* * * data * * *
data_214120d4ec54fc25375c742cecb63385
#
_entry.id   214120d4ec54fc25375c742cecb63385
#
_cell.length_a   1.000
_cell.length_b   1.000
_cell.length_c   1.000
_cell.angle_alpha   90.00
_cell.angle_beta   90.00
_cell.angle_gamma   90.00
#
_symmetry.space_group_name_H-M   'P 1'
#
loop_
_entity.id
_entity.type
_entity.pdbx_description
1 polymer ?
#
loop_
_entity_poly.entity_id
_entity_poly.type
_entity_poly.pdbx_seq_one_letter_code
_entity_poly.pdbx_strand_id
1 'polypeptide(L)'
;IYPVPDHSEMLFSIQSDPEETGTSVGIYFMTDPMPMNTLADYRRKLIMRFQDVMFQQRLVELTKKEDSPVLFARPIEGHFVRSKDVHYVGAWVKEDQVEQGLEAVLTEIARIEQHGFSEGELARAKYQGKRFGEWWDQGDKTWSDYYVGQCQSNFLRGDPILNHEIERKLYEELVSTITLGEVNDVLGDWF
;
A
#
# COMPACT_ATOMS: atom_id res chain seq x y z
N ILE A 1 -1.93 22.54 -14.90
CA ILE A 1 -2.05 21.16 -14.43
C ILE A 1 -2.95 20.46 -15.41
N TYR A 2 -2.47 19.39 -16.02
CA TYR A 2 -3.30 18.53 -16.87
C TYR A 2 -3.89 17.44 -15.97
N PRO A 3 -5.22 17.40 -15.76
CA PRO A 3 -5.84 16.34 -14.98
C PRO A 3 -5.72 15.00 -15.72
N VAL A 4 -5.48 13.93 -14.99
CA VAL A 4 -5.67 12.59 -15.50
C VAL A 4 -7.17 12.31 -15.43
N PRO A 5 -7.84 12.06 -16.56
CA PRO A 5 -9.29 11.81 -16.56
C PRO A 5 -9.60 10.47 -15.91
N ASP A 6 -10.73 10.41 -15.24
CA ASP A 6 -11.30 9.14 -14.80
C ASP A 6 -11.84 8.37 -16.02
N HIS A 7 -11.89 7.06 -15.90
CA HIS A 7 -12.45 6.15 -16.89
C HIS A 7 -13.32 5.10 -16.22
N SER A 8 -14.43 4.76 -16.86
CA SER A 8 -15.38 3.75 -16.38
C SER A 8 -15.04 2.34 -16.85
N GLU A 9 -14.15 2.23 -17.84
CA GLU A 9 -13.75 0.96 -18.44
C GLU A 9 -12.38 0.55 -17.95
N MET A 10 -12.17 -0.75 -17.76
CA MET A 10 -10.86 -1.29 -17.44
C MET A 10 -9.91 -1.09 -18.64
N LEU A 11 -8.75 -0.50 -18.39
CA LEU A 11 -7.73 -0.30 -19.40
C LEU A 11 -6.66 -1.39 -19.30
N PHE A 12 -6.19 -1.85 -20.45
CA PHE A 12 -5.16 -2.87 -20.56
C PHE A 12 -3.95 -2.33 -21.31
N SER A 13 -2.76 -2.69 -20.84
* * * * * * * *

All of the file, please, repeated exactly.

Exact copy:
data_214120d4ec54fc25375c742cecb63385
#
_entry.id   214120d4ec54fc25375c742cecb63385
#
_cell.length_a   1.000
_cell.length_b   1.000
_cell.length_c   1.000
_cell.angle_alpha   90.00
_cell.angle_beta   90.00
_cell.angle_gamma   90.00
#
_symmetry.space_group_name_H-M   'P 1'
#
loop_
_entity.id
_entity.type
_entity.pdbx_description
1 polymer ?
#
loop_
_entity_poly.entity_id
_entity_poly.type
_entity_poly.pdbx_seq_one_letter_code
_entity_poly.pdbx_strand_id
1 'polypeptide(L)'
;IYPVPDHSEMLFSIQSDPEETGTSVGIYFMTDPMPMNTLADYRRKLIMRFQDVMFQQRLVELTKKEDSPVLFARPIEGHFVRSKDVHYVGAWVKEDQVEQGLEAVLTEIARIEQHGFSEGELARAKYQGKRFGEWWDQGDKTWSDYYVGQCQSNFLRGDPILNHEIERKLYEELVSTITLGEVNDVLGDWF
;
A
#
# COMPACT_ATOMS: atom_id res chain seq x y z
N ILE A 1 -1.93 22.54 -14.90
CA ILE A 1 -2.05 21.16 -14.43
C ILE A 1 -2.95 20.46 -15.41
N TYR A 2 -2.47 19.39 -16.02
CA TYR A 2 -3.30 18.53 -16.87
C TYR A 2 -3.89 17.44 -15.97
N PRO A 3 -5.22 17.40 -15.76
CA PRO A 3 -5.84 16.34 -14.98
C PRO A 3 -5.72 15.00 -15.72
N VAL A 4 -5.48 13.93 -14.99
CA VAL A 4 -5.67 12.59 -15.50
C VAL A 4 -7.17 12.31 -15.43
N PRO A 5 -7.84 12.06 -16.56
CA PRO A 5 -9.29 11.81 -16.56
C PRO A 5 -9.60 10.47 -15.91
N ASP A 6 -10.73 10.41 -15.24
CA ASP A 6 -11.30 9.14 -14.80
C ASP A 6 -11.84 8.37 -16.02
N HIS A 7 -11.89 7.06 -15.90
CA HIS A 7 -12.45 6.15 -16.89
C HIS A 7 -13.32 5.10 -16.22
N SER A 8 -14.43 4.76 -16.86
CA SER A 8 -15.38 3.75 -16.38
C SER A 8 -15.04 2.34 -16.85
N GLU A 9 -14.15 2.23 -17.84
CA GLU A 9 -13.75 0.96 -18.44
C GLU A 9 -12.38 0.55 -17.95
N MET A 10 -12.17 -0.75 -17.76
CA MET A 10 -10.86 -1.29 -17.44
C MET A 10 -9.91 -1.09 -18.64
N LEU A 11 -8.75 -0.50 -18.39
CA LEU A 11 -7.73 -0.30 -19.40
C LEU A 11 -6.66 -1.39 -19.30
N PHE A 12 -6.19 -1.85 -20.45
CA PHE A 12 -5.16 -2.87 -20.56
C PHE A 12 -3.95 -2.33 -21.31
N SER A 13 -2.76 -2.69 -20.84